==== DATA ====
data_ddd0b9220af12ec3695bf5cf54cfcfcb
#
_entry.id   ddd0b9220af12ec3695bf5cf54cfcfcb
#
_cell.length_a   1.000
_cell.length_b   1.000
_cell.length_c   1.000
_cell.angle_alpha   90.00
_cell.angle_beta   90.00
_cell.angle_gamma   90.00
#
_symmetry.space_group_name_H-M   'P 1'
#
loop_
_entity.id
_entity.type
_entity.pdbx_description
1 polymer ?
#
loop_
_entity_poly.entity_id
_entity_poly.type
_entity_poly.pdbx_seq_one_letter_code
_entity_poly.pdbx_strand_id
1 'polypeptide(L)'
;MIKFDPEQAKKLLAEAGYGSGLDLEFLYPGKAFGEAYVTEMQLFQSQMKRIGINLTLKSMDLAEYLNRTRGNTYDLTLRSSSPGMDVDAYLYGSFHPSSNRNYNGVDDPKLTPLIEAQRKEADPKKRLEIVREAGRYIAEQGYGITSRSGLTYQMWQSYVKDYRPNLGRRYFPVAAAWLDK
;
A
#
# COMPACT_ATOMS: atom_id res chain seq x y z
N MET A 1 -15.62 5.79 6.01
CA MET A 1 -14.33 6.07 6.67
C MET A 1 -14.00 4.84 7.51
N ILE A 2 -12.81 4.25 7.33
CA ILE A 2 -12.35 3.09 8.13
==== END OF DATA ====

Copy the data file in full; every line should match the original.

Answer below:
data_ddd0b9220af12ec3695bf5cf54cfcfcb
#
_entry.id   ddd0b9220af12ec3695bf5cf54cfcfcb
#
_cell.length_a   1.000
_cell.length_b   1.000
_cell.length_c   1.000
_cell.angle_alpha   90.00
_cell.angle_beta   90.00
_cell.angle_gamma   90.00
#
_symmetry.space_group_name_H-M   'P 1'
#
loop_
_entity.id
_entity.type
_entity.pdbx_description
1 polymer ?
#
loop_
_entity_poly.entity_id
_entity_poly.type
_entity_poly.pdbx_seq_one_letter_code
_entity_poly.pdbx_strand_id
1 'polypeptide(L)'
;MIKFDPEQAKKLLAEAGYGSGLDLEFLYPGKAFGEAYVTEMQLFQSQMKRIGINLTLKSMDLAEYLNRTRGNTYDLTLRSSSPGMDVDAYLYGSFHPSSNRNYNGVDDPKLTPLIEAQRKEADPKKRLEIVREAGRYIAEQGYGITSRSGLTYQMWQSYVKDYRPNLGRRYFPVAAAWLDK
;
A
#
# COMPACT_ATOMS: atom_id res chain seq x y z
N MET A 1 -15.62 5.79 6.01
CA MET A 1 -14.33 6.07 6.67
C MET A 1 -14.00 4.84 7.51
N ILE A 2 -12.81 4.25 7.33
CA ILE A 2 -12.35 3.09 8.13